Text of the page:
A wedge of blue, like
a powder-puff fairytale shoe,
he lands on my feeder,
edging in among the dun colored
sparrows. “What kind of bird
is that?” my husband asks,
and I turn, prepared to be
delighted. Perhaps an oriole, a bluebird,
even a painted bunting,
something rare in Iowa.
But I am not prepared for this –
such comeliness, such fragility, something
that belongs inside the house, or deep in some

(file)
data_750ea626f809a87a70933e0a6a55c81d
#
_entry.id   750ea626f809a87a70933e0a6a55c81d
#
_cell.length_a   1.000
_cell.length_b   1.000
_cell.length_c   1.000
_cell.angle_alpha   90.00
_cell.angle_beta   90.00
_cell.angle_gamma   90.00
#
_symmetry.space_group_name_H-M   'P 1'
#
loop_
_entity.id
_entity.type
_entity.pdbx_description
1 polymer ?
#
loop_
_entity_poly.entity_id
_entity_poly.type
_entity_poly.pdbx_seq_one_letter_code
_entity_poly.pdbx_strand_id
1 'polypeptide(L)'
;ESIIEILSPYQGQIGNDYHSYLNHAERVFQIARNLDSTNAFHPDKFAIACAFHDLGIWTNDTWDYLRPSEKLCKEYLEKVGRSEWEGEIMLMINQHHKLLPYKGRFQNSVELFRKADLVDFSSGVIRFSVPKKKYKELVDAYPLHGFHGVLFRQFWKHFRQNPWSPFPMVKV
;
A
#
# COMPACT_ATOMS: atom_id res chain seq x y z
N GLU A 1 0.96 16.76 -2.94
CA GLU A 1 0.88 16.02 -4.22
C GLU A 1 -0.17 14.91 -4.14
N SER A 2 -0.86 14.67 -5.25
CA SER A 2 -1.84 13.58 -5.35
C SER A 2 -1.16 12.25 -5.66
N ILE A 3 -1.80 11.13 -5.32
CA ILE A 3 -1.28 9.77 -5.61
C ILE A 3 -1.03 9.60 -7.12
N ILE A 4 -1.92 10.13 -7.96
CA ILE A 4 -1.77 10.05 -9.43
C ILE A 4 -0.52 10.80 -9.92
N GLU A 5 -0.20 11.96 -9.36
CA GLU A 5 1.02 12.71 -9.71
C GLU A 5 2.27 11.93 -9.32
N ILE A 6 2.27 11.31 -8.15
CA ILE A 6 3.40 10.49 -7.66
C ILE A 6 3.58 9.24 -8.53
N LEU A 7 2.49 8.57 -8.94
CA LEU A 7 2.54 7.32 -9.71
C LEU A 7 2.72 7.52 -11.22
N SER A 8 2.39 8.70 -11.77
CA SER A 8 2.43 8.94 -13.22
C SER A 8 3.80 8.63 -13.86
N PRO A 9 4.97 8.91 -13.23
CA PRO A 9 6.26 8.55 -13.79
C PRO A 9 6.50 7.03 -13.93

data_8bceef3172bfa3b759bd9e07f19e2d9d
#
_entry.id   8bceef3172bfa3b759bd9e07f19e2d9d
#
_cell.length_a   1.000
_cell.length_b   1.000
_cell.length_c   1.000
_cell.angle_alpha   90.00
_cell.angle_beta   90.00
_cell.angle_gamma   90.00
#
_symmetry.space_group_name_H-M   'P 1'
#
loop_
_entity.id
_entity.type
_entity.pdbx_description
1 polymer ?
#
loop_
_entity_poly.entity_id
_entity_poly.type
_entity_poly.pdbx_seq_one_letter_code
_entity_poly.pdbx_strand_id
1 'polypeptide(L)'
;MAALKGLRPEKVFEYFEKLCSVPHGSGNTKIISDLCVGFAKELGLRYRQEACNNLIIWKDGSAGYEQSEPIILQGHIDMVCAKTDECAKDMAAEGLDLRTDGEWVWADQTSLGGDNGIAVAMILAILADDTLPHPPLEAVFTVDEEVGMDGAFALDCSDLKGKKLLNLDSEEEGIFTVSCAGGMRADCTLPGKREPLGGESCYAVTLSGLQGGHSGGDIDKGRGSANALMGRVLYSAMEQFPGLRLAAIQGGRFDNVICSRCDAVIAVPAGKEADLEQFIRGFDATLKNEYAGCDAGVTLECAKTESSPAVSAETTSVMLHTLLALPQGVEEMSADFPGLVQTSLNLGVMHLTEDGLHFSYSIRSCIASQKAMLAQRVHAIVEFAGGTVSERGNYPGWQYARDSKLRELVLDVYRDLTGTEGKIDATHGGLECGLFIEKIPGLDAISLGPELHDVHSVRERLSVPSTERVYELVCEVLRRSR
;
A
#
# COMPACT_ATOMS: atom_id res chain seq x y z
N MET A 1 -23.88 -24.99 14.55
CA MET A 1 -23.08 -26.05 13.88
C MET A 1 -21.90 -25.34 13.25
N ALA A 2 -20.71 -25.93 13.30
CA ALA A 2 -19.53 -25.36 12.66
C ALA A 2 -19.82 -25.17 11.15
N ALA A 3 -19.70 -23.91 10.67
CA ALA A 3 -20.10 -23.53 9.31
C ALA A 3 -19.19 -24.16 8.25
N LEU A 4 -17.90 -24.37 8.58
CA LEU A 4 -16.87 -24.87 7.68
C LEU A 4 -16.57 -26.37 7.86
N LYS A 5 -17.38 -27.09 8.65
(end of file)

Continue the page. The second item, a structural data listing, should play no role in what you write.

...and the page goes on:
Australian woods, from which
he might have been plucked by poachers.
This parakeet nips at seeds
while the dull finches wait their turn,
as if they know something is wrong,
those daily birds I’ve been feeding freely,
because fall is setting in and I want them
fat for winter. How will he fare?
We try to coax him onto a finger, but
there’s nothing doing; he dives into
the crabapple tree, peering
until we go back in. Now I look for him
daily, sick at heart when I don’t see him,
sick at heart when I do. That strange pastel,
soaring around our ordinary neighborhood,
his wings beating ecstatically, free
for the rest of his life.
Published in Popshot Quarterly: An Illustrated Magazine of New Writing, Winter 2019